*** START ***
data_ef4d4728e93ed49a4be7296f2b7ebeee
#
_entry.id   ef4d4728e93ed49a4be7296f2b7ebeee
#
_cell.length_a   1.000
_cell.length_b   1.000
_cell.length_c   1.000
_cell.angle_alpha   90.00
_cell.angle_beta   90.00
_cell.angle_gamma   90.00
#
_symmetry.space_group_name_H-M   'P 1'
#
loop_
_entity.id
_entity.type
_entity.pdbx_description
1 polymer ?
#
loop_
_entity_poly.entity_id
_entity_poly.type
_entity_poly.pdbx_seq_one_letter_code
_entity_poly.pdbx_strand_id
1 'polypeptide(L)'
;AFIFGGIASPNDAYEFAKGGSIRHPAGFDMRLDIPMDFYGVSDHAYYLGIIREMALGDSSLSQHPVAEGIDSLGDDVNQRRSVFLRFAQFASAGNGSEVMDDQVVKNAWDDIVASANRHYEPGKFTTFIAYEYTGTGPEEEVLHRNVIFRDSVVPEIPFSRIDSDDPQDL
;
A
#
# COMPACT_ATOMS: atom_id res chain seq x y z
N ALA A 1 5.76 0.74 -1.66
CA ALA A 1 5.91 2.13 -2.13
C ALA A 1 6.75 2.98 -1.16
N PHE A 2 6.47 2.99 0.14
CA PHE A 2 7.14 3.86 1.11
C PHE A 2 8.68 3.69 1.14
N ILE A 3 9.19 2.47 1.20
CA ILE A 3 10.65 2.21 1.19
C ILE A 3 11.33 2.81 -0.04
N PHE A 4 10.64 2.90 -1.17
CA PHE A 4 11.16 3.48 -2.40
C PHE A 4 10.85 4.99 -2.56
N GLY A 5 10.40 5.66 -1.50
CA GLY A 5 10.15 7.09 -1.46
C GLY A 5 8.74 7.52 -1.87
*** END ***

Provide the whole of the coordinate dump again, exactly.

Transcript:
data_ef4d4728e93ed49a4be7296f2b7ebeee
#
_entry.id   ef4d4728e93ed49a4be7296f2b7ebeee
#
_cell.length_a   1.000
_cell.length_b   1.000
_cell.length_c   1.000
_cell.angle_alpha   90.00
_cell.angle_beta   90.00
_cell.angle_gamma   90.00
#
_symmetry.space_group_name_H-M   'P 1'
#
loop_
_entity.id
_entity.type
_entity.pdbx_description
1 polymer ?
#
loop_
_entity_poly.entity_id
_entity_poly.type
_entity_poly.pdbx_seq_one_letter_code
_entity_poly.pdbx_strand_id
1 'polypeptide(L)'
;AFIFGGIASPNDAYEFAKGGSIRHPAGFDMRLDIPMDFYGVSDHAYYLGIIREMALGDSSLSQHPVAEGIDSLGDDVNQRRSVFLRFAQFASAGNGSEVMDDQVVKNAWDDIVASANRHYEPGKFTTFIAYEYTGTGPEEEVLHRNVIFRDSVVPEIPFSRIDSDDPQDL
;
A
#
# COMPACT_ATOMS: atom_id res chain seq x y z
N ALA A 1 5.76 0.74 -1.66
CA ALA A 1 5.91 2.13 -2.13
C ALA A 1 6.75 2.98 -1.16
N PHE A 2 6.47 2.99 0.14
CA PHE A 2 7.14 3.86 1.11
C PHE A 2 8.68 3.69 1.14
N ILE A 3 9.19 2.47 1.20
CA ILE A 3 10.65 2.21 1.19
C ILE A 3 11.33 2.81 -0.04
N PHE A 4 10.64 2.90 -1.17
CA PHE A 4 11.16 3.48 -2.40
C PHE A 4 10.85 4.99 -2.56
N GLY A 5 10.40 5.66 -1.50
CA GLY A 5 10.15 7.09 -1.46
C GLY A 5 8.74 7.52 -1.87